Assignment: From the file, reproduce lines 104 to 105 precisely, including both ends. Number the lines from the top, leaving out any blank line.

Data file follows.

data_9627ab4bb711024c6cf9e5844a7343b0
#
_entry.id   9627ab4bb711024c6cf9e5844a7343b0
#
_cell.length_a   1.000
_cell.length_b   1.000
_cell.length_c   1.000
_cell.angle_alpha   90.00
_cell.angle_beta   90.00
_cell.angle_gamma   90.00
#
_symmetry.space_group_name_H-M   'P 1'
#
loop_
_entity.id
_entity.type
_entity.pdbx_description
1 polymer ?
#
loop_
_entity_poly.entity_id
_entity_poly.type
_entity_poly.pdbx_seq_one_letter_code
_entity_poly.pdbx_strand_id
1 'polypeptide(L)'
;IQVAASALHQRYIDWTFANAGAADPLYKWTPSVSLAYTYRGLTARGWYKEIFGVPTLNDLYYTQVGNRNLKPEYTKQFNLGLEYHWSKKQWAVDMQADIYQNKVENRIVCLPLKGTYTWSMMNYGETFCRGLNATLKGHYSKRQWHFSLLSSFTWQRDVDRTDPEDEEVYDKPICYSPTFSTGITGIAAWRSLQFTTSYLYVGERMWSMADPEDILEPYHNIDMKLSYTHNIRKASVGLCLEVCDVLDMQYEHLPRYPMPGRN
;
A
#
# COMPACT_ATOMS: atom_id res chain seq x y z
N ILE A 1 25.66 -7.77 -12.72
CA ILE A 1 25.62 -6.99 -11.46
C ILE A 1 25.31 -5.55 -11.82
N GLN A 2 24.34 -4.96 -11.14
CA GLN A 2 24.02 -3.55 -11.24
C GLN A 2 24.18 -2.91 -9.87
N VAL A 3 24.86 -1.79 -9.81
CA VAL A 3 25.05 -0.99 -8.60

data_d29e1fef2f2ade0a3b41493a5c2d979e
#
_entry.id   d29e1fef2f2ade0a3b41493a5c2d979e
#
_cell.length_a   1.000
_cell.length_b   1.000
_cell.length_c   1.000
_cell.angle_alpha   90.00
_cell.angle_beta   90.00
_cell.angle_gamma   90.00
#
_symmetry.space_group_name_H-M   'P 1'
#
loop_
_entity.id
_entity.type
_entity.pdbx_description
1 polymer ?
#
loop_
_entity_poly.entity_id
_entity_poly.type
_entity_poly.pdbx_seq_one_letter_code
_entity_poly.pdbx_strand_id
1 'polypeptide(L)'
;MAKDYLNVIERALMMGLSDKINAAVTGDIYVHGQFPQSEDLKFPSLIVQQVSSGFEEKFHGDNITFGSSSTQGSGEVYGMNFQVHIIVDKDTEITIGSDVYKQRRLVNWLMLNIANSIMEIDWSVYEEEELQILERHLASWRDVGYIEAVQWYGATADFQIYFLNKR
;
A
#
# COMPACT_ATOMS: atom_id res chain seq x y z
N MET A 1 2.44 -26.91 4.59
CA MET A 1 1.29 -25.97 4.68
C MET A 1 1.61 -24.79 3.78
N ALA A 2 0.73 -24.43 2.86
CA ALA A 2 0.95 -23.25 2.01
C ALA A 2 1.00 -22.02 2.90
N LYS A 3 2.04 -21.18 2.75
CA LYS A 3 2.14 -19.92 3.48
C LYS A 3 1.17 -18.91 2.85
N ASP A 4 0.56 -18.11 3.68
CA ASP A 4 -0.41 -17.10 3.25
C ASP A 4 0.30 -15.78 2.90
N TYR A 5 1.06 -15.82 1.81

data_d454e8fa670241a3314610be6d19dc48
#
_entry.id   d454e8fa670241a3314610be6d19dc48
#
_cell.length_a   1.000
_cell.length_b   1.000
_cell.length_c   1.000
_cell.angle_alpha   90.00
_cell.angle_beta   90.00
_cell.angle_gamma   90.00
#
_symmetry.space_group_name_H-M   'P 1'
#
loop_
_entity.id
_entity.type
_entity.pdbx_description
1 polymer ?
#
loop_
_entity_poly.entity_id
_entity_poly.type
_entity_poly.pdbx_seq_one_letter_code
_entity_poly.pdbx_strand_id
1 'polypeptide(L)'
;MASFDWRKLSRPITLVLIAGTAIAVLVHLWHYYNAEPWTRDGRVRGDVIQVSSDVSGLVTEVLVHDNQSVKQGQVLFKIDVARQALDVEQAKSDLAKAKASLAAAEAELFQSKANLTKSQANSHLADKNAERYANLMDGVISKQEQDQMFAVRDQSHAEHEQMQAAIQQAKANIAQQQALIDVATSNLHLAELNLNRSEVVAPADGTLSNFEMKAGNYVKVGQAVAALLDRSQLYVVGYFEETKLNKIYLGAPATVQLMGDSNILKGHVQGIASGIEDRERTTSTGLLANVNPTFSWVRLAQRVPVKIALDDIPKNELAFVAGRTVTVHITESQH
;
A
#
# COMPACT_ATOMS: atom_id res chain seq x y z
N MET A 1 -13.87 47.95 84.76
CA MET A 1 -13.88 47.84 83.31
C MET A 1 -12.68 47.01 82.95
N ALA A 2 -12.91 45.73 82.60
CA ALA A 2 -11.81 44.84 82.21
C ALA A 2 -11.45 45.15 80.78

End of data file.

_entity_poly.pdbx_seq_one_letter_code
_entity_poly.pdbx_strand_id